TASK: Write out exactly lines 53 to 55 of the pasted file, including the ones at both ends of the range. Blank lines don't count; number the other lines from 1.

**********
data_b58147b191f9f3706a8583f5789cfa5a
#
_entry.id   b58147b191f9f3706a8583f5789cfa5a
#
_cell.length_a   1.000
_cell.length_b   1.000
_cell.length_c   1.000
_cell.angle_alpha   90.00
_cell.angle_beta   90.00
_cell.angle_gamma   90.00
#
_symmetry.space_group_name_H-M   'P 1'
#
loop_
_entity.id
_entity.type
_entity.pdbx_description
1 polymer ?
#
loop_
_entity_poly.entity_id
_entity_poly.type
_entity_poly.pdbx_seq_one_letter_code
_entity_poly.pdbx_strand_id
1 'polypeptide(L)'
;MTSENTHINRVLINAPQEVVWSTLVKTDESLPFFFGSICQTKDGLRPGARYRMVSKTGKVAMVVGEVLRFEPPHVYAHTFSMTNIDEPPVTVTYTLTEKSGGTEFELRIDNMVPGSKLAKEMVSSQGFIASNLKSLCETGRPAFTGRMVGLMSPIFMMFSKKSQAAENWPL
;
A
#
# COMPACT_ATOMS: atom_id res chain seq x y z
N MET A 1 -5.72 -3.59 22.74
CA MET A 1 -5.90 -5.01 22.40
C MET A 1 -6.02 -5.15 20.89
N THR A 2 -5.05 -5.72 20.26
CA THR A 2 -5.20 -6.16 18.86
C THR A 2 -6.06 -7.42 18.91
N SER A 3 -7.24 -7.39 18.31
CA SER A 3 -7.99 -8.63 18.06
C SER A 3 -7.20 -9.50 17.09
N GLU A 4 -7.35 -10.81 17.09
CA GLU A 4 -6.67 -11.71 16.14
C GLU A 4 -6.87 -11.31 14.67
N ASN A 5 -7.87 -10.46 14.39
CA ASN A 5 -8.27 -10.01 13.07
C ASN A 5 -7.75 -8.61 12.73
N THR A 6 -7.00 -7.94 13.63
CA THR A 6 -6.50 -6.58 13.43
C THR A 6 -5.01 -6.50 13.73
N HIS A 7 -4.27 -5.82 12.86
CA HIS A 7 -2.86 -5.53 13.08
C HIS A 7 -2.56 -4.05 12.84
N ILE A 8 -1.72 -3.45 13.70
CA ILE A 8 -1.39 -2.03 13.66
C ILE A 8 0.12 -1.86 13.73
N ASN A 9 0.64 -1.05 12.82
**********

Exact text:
CA ILE A 8 -1.39 -2.03 13.66
C ILE A 8 0.12 -1.86 13.73
N ASN A 9 0.64 -1.05 12.82